If you’ve never sewn with knits before, you might be a little intimidated, but don’t worry! You can sew entire knit projects on your regular home sewing machine. Follow the guidelines below and you’ll be stitching up t-shirts and leggings in no time! (P.S. You can window shop our brand new knit collections Hello and Dress Shop, and read all about the cotton spandex jersey substrate in our previous post.)
THE RIGHT EQUIPMENT
When working with knit fabrics, you’ll want to use a ball point needle in your sewing machine. If you use the wrong kind of needle, you may see skipped stitches and snags in your fabric. Look for needles labeled “ball point” and/or “jersey”. (For our cotton spandex jersey, you don’t need the needles labeled “stretch”. Those are meant for super stretchy fabrics like swimwear and sport lycra.) Ball point needles actually have a slightly blunt tip, which pushes the fabric’s threads out of the way while sewing instead of piercing through them. This helps prevent those pesky runs. As far as needle size goes, a medium size 80/12 will be great for our cotton spandex jersey.
For hemming knits, you can get also get a twin needle. This will create the double line of stitching you’re used to seeing on ready-to-wear knits, which is usually made by a special machine called a coverstitch. There is a fabulous tutorial for how to hem with a twin needle on the Oliver + S blog.
What about presser feet? A normal presser for usually works ok, but you might find as you sew that the foot tends to push the upper layer of fabric forward faster than the lower layer, creating an annoying bubble. If this is happening, you can use a walking foot to help feed fabric through the machine more evenly. This will also help a lot if your machine is stretching out the fabric as it’s sewing and your seam looks ripply.
An additional fix for this problem is the lower the presser foot pressure. This refers to how hard the presser foot is holding onto the fabric as you sew. You want it to have a lighter pressure so that the stretchy fabric glides through more easily. Not all machines allow you to make this adjustment, but many do; look for a dial on the side, back or top of your machine towards the left side near the presser foot. You can also consult your sewing machine manual. (If you don’t have your machine’s manual, google for it – you can find a manual of pretty much any machine, new and old, as a PDF online.)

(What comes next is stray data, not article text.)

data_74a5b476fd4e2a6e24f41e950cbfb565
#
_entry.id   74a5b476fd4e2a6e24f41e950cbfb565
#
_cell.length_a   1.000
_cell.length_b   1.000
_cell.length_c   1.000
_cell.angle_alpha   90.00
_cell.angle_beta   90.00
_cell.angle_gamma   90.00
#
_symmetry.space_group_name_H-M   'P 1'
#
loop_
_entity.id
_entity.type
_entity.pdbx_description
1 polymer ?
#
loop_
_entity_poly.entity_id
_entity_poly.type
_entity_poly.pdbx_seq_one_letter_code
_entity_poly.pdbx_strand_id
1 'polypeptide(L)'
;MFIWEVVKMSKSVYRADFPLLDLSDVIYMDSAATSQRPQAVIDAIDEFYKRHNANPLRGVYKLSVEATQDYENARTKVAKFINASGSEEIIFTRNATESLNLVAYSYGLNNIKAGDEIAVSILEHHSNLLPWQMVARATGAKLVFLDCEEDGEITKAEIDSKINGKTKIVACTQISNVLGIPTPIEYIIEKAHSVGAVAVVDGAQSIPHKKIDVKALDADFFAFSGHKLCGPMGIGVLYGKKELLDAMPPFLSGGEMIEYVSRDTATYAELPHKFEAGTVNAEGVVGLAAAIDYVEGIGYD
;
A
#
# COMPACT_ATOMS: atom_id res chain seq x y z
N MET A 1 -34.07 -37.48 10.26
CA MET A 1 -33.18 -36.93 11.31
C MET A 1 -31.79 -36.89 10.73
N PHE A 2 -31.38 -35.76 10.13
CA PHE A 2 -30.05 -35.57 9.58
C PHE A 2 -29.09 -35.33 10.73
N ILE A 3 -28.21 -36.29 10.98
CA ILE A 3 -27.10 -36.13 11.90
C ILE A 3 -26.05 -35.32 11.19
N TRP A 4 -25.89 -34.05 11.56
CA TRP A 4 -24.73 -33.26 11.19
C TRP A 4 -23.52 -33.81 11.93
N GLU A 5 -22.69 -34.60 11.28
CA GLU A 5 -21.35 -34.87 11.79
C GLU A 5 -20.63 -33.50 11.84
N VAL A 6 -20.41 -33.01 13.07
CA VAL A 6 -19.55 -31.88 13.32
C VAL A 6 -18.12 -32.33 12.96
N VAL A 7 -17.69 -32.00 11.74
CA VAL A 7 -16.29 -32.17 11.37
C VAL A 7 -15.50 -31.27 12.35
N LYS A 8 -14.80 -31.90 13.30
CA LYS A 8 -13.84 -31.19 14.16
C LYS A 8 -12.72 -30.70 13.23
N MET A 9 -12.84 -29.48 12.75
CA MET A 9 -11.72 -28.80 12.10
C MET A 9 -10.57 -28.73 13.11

THE RIGHT STITCHES
Generally, the most important thing about sewing knits is to use a stitch that stretches along with the fabric. If you don’t, the first time you stretch a seam in your new tshirt while wearing it or putting it on, you’ll start popping threads and your tshirt will start falling apart. Not ideal.
The most basic stitch for seams is a narrow zig zag stitch. Select your machine’s zig zag stitch, then set the length to 2.5 and the width to 0.5. This is a great stitch for seams that aren’t going to be stretched a ton (ex. side seams, wider necklines).
Another option for seams is a mock overlock stitch. Your machine’s mock overlock stitch might look a little different, but the idea is that it’s mimicking the look of a serged stitch. Keep in mind that most likely, since the stitch is wider and centered under the needle, your seam allowance lines won’t be accurate any more. You’ll want to figure out where to sew by measuring out from the left-most place in the stitch. Once you sew the seam, you can trim the excess fabric close to the stitching.